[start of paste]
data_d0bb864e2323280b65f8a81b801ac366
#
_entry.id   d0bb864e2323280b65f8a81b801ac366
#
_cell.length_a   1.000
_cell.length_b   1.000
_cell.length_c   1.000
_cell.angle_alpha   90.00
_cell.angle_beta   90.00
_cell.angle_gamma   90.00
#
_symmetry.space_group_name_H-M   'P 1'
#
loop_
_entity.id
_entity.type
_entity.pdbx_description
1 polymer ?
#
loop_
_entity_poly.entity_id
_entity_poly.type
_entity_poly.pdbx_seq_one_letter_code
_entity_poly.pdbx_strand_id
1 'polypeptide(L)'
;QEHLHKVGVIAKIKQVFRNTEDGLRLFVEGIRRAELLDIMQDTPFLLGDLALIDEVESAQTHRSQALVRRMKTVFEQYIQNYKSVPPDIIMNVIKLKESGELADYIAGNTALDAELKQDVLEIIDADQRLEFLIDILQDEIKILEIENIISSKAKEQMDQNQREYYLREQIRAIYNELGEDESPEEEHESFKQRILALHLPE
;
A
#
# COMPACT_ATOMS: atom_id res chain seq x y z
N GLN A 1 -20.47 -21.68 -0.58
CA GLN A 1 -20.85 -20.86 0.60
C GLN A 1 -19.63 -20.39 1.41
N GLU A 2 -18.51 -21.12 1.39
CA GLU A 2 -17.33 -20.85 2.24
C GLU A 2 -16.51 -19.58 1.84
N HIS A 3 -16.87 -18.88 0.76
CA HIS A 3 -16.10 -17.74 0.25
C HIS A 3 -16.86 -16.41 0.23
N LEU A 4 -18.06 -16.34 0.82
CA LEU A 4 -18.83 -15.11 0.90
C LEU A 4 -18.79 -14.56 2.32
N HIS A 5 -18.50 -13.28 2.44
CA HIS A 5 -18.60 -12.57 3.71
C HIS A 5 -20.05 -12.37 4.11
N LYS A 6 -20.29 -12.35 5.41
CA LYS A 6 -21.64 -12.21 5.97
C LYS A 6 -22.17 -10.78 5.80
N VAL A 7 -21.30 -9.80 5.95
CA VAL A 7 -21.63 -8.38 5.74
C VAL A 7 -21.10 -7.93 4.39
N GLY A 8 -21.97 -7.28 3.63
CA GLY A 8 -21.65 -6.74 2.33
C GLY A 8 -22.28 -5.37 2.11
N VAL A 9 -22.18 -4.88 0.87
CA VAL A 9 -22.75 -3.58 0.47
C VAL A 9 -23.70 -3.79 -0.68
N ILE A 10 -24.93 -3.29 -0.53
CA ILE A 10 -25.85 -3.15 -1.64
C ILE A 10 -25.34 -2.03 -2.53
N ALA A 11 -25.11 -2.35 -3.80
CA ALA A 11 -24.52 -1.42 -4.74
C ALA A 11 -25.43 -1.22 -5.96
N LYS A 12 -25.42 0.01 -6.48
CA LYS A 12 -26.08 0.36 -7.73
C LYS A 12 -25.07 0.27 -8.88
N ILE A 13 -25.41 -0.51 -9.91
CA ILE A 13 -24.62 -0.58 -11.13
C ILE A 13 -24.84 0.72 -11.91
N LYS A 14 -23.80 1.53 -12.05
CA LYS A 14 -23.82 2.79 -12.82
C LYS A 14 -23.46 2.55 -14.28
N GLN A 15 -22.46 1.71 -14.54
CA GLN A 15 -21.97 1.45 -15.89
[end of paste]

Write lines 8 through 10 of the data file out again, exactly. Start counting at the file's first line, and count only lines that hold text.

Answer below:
_cell.angle_alpha   90.00
_cell.angle_beta   90.00
_cell.angle_gamma   90.00